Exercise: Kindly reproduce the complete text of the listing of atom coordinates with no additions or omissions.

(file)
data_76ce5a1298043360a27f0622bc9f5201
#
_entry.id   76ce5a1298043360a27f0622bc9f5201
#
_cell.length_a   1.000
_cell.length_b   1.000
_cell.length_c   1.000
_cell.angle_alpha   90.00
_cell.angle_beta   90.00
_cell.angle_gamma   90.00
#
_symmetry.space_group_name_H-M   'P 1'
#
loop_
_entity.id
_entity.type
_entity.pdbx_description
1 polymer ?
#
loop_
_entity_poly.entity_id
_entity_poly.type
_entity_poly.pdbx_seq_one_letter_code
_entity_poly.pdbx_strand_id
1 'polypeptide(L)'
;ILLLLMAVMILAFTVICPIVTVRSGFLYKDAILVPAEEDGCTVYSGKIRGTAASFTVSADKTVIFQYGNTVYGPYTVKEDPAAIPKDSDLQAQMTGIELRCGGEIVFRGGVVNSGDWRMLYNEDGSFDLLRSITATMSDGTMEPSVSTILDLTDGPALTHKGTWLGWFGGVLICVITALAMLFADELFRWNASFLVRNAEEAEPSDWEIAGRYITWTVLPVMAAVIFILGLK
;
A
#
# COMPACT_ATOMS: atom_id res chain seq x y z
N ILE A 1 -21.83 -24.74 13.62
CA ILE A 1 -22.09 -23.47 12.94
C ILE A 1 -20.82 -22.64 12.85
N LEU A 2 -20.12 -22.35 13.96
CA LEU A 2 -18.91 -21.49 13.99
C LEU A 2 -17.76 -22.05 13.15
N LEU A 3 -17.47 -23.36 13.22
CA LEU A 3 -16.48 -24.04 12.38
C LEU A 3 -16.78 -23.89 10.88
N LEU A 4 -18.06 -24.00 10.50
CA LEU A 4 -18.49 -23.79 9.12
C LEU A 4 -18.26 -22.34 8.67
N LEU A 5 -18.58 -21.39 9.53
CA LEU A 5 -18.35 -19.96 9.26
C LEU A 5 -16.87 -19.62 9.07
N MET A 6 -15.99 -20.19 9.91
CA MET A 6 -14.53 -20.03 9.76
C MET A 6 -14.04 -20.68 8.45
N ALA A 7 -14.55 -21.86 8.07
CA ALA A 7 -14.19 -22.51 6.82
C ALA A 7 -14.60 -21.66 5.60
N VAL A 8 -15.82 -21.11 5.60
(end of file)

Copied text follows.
data_76ce5a1298043360a27f0622bc9f5201
#
_entry.id   76ce5a1298043360a27f0622bc9f5201
#
_cell.length_a   1.000
_cell.length_b   1.000
_cell.length_c   1.000
_cell.angle_alpha   90.00
_cell.angle_beta   90.00
_cell.angle_gamma   90.00
#
_symmetry.space_group_name_H-M   'P 1'
#
loop_
_entity.id
_entity.type
_entity.pdbx_description
1 polymer ?
#
loop_
_entity_poly.entity_id
_entity_poly.type
_entity_poly.pdbx_seq_one_letter_code
_entity_poly.pdbx_strand_id
1 'polypeptide(L)'
;ILLLLMAVMILAFTVICPIVTVRSGFLYKDAILVPAEEDGCTVYSGKIRGTAASFTVSADKTVIFQYGNTVYGPYTVKEDPAAIPKDSDLQAQMTGIELRCGGEIVFRGGVVNSGDWRMLYNEDGSFDLLRSITATMSDGTMEPSVSTILDLTDGPALTHKGTWLGWFGGVLICVITALAMLFADELFRWNASFLVRNAEEAEPSDWEIAGRYITWTVLPVMAAVIFILGLK
;
A
#
# COMPACT_ATOMS: atom_id res chain seq x y z
N ILE A 1 -21.83 -24.74 13.62
CA ILE A 1 -22.09 -23.47 12.94
C ILE A 1 -20.82 -22.64 12.85
N LEU A 2 -20.12 -22.35 13.96
CA LEU A 2 -18.91 -21.49 13.99
C LEU A 2 -17.76 -22.05 13.15
N LEU A 3 -17.47 -23.36 13.22
CA LEU A 3 -16.48 -24.04 12.38
C LEU A 3 -16.78 -23.89 10.88
N LEU A 4 -18.06 -24.00 10.50
CA LEU A 4 -18.49 -23.79 9.12
C LEU A 4 -18.26 -22.34 8.67
N LEU A 5 -18.58 -21.39 9.53
CA LEU A 5 -18.35 -19.96 9.26
C LEU A 5 -16.87 -19.62 9.07
N MET A 6 -15.99 -20.19 9.91
CA MET A 6 -14.53 -20.03 9.76
C MET A 6 -14.04 -20.68 8.45
N ALA A 7 -14.55 -21.86 8.07
CA ALA A 7 -14.19 -22.51 6.82
C ALA A 7 -14.60 -21.66 5.60
N VAL A 8 -15.82 -21.11 5.60